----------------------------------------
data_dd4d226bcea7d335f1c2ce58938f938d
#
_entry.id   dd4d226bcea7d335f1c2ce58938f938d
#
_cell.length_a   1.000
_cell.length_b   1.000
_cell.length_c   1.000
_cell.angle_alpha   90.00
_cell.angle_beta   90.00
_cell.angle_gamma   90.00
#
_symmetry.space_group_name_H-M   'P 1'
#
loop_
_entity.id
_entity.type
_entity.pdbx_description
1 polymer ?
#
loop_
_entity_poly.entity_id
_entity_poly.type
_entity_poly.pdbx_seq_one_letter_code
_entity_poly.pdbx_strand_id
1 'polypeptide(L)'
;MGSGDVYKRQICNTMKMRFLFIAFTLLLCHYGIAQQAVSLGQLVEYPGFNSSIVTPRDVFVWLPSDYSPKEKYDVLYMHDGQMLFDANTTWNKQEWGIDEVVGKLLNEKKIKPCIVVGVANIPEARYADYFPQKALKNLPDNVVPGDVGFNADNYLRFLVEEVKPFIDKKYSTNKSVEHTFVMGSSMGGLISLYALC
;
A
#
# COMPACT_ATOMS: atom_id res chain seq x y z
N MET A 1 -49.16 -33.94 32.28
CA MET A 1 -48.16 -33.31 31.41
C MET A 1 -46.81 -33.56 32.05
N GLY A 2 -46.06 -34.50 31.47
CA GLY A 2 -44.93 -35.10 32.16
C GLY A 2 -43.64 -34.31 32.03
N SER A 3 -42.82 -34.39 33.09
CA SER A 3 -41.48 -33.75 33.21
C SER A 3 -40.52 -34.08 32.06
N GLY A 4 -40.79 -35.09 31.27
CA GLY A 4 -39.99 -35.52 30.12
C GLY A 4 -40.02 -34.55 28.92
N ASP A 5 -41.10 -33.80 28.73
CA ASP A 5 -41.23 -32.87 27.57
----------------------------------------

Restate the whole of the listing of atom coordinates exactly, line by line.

data_dd4d226bcea7d335f1c2ce58938f938d
#
_entry.id   dd4d226bcea7d335f1c2ce58938f938d
#
_cell.length_a   1.000
_cell.length_b   1.000
_cell.length_c   1.000
_cell.angle_alpha   90.00
_cell.angle_beta   90.00
_cell.angle_gamma   90.00
#
_symmetry.space_group_name_H-M   'P 1'
#
loop_
_entity.id
_entity.type
_entity.pdbx_description
1 polymer ?
#
loop_
_entity_poly.entity_id
_entity_poly.type
_entity_poly.pdbx_seq_one_letter_code
_entity_poly.pdbx_strand_id
1 'polypeptide(L)'
;MGSGDVYKRQICNTMKMRFLFIAFTLLLCHYGIAQQAVSLGQLVEYPGFNSSIVTPRDVFVWLPSDYSPKEKYDVLYMHDGQMLFDANTTWNKQEWGIDEVVGKLLNEKKIKPCIVVGVANIPEARYADYFPQKALKNLPDNVVPGDVGFNADNYLRFLVEEVKPFIDKKYSTNKSVEHTFVMGSSMGGLISLYALC
;
A
#
# COMPACT_ATOMS: atom_id res chain seq x y z
N MET A 1 -49.16 -33.94 32.28
CA MET A 1 -48.16 -33.31 31.41
C MET A 1 -46.81 -33.56 32.05
N GLY A 2 -46.06 -34.50 31.47
CA GLY A 2 -44.93 -35.10 32.16
C GLY A 2 -43.64 -34.31 32.03
N SER A 3 -42.82 -34.39 33.09
CA SER A 3 -41.48 -33.75 33.21
C SER A 3 -40.52 -34.08 32.06
N GLY A 4 -40.79 -35.09 31.27
CA GLY A 4 -39.99 -35.52 30.12
C GLY A 4 -40.02 -34.55 28.92
N ASP A 5 -41.10 -33.80 28.73
CA ASP A 5 -41.23 -32.87 27.57